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Communicating IAG to Students and Stakeholders

Andrew Cooper,  HELOA Conference Manager and Schools and Colleges Account Manager at Liverpool John Moores University discusses how best to communicate IAG to students and stakeholders during the current pandemic. 

With physical events cancelled, we’ve all had additional time to finesse our communications with key contacts in schools/colleges. But with so many universities contacting the same contacts, how do you make sure your message is effective and supports students/staff?

With so much change happening daily, it is important to keep contacts updated so they can support their students. At present, staff want information and support that they can share with their students quickly and easily. Different people prefer different styles of communication, but timing is also important.

Timing of your communications, as well as the channels you use, is important in getting IAG out to students and stakeholders.

Incessant communications/ updates to your contacts will lose impact and become background noise. It’s easy to think the best way to keep their attention is to keep sending them resources. By focusing on the target audience instead of the volume of communication, you will receive more benefits.

We don’t want to look like we are insensitive, so the tone is important. Starting a communication with key points so that the reader knows what to expect and that it is worth reading fully is important. For example, by stating they will hear important sector updates would encourage a teacher to read down. After outlining new content, you can also include updates from your institution. This shows the reader your first concern is supplying support to them rather than marketing your institution.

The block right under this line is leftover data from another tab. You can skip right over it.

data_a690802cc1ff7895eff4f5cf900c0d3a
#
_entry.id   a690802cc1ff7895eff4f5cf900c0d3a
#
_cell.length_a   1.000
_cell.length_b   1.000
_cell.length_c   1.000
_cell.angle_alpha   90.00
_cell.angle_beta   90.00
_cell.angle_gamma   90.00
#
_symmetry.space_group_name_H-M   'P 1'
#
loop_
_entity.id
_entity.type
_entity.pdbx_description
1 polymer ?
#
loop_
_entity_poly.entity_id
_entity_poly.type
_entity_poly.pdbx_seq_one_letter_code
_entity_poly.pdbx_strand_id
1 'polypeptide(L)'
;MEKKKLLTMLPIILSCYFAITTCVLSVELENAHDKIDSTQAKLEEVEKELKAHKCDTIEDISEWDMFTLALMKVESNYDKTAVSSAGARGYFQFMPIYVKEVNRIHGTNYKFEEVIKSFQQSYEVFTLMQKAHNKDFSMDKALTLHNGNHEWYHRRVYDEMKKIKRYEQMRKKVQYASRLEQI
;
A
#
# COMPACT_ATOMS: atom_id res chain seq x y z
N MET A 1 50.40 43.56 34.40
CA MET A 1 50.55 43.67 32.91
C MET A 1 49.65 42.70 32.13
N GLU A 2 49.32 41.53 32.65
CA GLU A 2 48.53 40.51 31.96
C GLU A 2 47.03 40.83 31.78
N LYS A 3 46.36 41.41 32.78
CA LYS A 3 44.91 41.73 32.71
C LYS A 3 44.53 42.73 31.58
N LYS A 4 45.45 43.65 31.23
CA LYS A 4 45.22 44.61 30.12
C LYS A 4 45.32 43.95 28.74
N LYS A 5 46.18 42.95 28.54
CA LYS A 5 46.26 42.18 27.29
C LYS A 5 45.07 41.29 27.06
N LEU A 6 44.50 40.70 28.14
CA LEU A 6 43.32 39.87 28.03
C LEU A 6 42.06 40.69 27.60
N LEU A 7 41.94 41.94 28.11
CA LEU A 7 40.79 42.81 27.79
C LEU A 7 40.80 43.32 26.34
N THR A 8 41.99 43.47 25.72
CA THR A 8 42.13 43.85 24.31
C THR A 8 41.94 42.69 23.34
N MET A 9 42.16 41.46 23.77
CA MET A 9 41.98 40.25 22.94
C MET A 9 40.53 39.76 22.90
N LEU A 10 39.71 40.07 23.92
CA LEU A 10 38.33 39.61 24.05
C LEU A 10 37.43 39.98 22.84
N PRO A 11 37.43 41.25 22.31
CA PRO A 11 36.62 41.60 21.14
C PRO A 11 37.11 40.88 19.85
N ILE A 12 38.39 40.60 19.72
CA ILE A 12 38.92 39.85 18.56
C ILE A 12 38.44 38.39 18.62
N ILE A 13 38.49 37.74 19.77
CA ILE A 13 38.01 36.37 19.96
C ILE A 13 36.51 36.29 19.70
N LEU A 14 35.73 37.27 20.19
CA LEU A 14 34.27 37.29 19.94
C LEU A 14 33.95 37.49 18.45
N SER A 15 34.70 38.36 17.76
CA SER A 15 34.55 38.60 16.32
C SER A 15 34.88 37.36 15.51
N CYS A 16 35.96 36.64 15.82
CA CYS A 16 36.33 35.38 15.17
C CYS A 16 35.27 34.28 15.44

These are a really nice way to give sector updates and inform staff about key deadlines, such as the student finance applications. This can appeal to the visual reader and is also great for brand awareness. Think about how often you send these out. Things are regularly changing, but we don’t want to spam mailboxes.

Personalised Emails

I find this generates the best responses. We all know how to mail merge, but taking the time to change an email content, so the reader knows you are talking directly to them helps foster a relationship. With a good relationship, the reader is more likely to trust the key messages you are sending. It is also a good opportunity to ask what they need so we can offer more tailored support.

Social Media

Promoting key advice on different social media platforms will talk to different audiences. Tweets are a great way to share information very quickly. Linkedin is an opportunity to expand on some key points. Similar with how often you send emails it is good to think about your social media plan, enabling your audience to see you are not posting content for the sake of posting, but your post is worthwhile.

Laptop in the kitchen searching for information on Universities
Don’t forget to send information out in the post as well digitally as this may help parents pick up information or others who may not have access to a laptop or the internet.

Whatever method of communication you choose to remember that not all the students we want to support may have internet access. If sharing web links to your website, think about what alternative materials you have that the teacher can post to a student. Do you need to create a booklet which can complement an online video but equally be of use as a standalone guide?

There is no easy way to communicate with people during this time, but by being open, supportive and sharing best practice, we can ensure we are supporting everyone that needs it.

If you would like to write a blog for HELOA, please get in contact with us at comms@heloa.ac.uk.

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